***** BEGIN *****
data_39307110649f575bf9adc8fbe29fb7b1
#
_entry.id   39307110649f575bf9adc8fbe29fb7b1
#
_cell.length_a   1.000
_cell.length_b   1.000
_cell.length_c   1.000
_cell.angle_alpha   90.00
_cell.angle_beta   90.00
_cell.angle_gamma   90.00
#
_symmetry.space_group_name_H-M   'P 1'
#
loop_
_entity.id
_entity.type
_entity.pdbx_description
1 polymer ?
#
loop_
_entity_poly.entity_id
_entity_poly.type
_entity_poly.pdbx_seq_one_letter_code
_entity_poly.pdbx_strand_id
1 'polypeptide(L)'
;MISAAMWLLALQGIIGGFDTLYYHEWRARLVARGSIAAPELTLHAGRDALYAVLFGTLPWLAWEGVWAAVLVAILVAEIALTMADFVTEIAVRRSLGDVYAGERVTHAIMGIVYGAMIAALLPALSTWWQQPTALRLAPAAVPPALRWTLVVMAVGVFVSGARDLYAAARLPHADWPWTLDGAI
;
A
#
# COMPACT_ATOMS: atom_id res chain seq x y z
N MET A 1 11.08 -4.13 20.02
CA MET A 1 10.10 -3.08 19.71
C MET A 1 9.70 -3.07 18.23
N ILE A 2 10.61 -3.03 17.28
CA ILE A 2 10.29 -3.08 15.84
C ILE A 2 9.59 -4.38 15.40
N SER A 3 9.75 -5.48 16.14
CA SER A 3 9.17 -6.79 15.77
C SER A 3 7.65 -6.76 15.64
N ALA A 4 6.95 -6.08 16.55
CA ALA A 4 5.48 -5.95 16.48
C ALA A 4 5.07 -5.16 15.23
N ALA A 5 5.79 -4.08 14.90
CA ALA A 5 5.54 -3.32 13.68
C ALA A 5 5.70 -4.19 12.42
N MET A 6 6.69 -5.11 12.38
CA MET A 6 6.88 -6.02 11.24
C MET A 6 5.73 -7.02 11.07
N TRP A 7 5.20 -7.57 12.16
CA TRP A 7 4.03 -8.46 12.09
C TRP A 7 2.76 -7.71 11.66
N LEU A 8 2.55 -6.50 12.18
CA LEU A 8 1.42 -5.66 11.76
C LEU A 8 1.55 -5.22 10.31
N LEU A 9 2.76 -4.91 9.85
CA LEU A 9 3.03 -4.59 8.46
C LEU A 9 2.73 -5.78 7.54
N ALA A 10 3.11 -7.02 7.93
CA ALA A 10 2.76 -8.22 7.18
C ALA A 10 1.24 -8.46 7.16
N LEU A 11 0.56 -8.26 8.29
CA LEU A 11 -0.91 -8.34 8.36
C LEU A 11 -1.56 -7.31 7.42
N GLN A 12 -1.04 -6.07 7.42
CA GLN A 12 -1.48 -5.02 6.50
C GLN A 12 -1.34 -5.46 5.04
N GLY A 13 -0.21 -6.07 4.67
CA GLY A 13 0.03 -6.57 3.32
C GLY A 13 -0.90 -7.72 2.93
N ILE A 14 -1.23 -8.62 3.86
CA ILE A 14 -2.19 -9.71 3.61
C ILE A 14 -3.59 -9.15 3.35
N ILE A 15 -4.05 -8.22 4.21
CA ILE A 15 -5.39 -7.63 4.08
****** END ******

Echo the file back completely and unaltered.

data_39307110649f575bf9adc8fbe29fb7b1
#
_entry.id   39307110649f575bf9adc8fbe29fb7b1
#
_cell.length_a   1.000
_cell.length_b   1.000
_cell.length_c   1.000
_cell.angle_alpha   90.00
_cell.angle_beta   90.00
_cell.angle_gamma   90.00
#
_symmetry.space_group_name_H-M   'P 1'
#
loop_
_entity.id
_entity.type
_entity.pdbx_description
1 polymer ?
#
loop_
_entity_poly.entity_id
_entity_poly.type
_entity_poly.pdbx_seq_one_letter_code
_entity_poly.pdbx_strand_id
1 'polypeptide(L)'
;MISAAMWLLALQGIIGGFDTLYYHEWRARLVARGSIAAPELTLHAGRDALYAVLFGTLPWLAWEGVWAAVLVAILVAEIALTMADFVTEIAVRRSLGDVYAGERVTHAIMGIVYGAMIAALLPALSTWWQQPTALRLAPAAVPPALRWTLVVMAVGVFVSGARDLYAAARLPHADWPWTLDGAI
;
A
#
# COMPACT_ATOMS: atom_id res chain seq x y z
N MET A 1 11.08 -4.13 20.02
CA MET A 1 10.10 -3.08 19.71
C MET A 1 9.70 -3.07 18.23
N ILE A 2 10.61 -3.03 17.28
CA ILE A 2 10.29 -3.08 15.84
C ILE A 2 9.59 -4.38 15.40
N SER A 3 9.75 -5.48 16.14
CA SER A 3 9.17 -6.79 15.77
C SER A 3 7.65 -6.76 15.64
N ALA A 4 6.95 -6.08 16.55
CA ALA A 4 5.48 -5.95 16.48
C ALA A 4 5.07 -5.16 15.23
N ALA A 5 5.79 -4.08 14.90
CA ALA A 5 5.54 -3.32 13.68
C ALA A 5 5.70 -4.19 12.42
N MET A 6 6.69 -5.11 12.38
CA MET A 6 6.88 -6.02 11.24
C MET A 6 5.73 -7.02 11.07
N TRP A 7 5.20 -7.57 12.16
CA TRP A 7 4.03 -8.46 12.09
C TRP A 7 2.76 -7.71 11.66
N LEU A 8 2.55 -6.50 12.18
CA LEU A 8 1.42 -5.66 11.76
C LEU A 8 1.55 -5.22 10.31
N LEU A 9 2.76 -4.91 9.85
CA LEU A 9 3.03 -4.59 8.46
C LEU A 9 2.73 -5.78 7.54
N ALA A 10 3.11 -7.02 7.93
CA ALA A 10 2.76 -8.22 7.18
C ALA A 10 1.24 -8.46 7.16
N LEU A 11 0.56 -8.26 8.29
CA LEU A 11 -0.91 -8.34 8.36
C LEU A 11 -1.56 -7.31 7.42
N GLN A 12 -1.04 -6.07 7.42
CA GLN A 12 -1.48 -5.02 6.50
C GLN A 12 -1.34 -5.46 5.04
N GLY A 13 -0.21 -6.07 4.67
CA GLY A 13 0.03 -6.57 3.32
C GLY A 13 -0.90 -7.72 2.93
N ILE A 14 -1.23 -8.62 3.86
CA ILE A 14 -2.19 -9.71 3.61
C ILE A 14 -3.59 -9.15 3.35
N ILE A 15 -4.05 -8.22 4.21
CA ILE A 15 -5.39 -7.63 4.08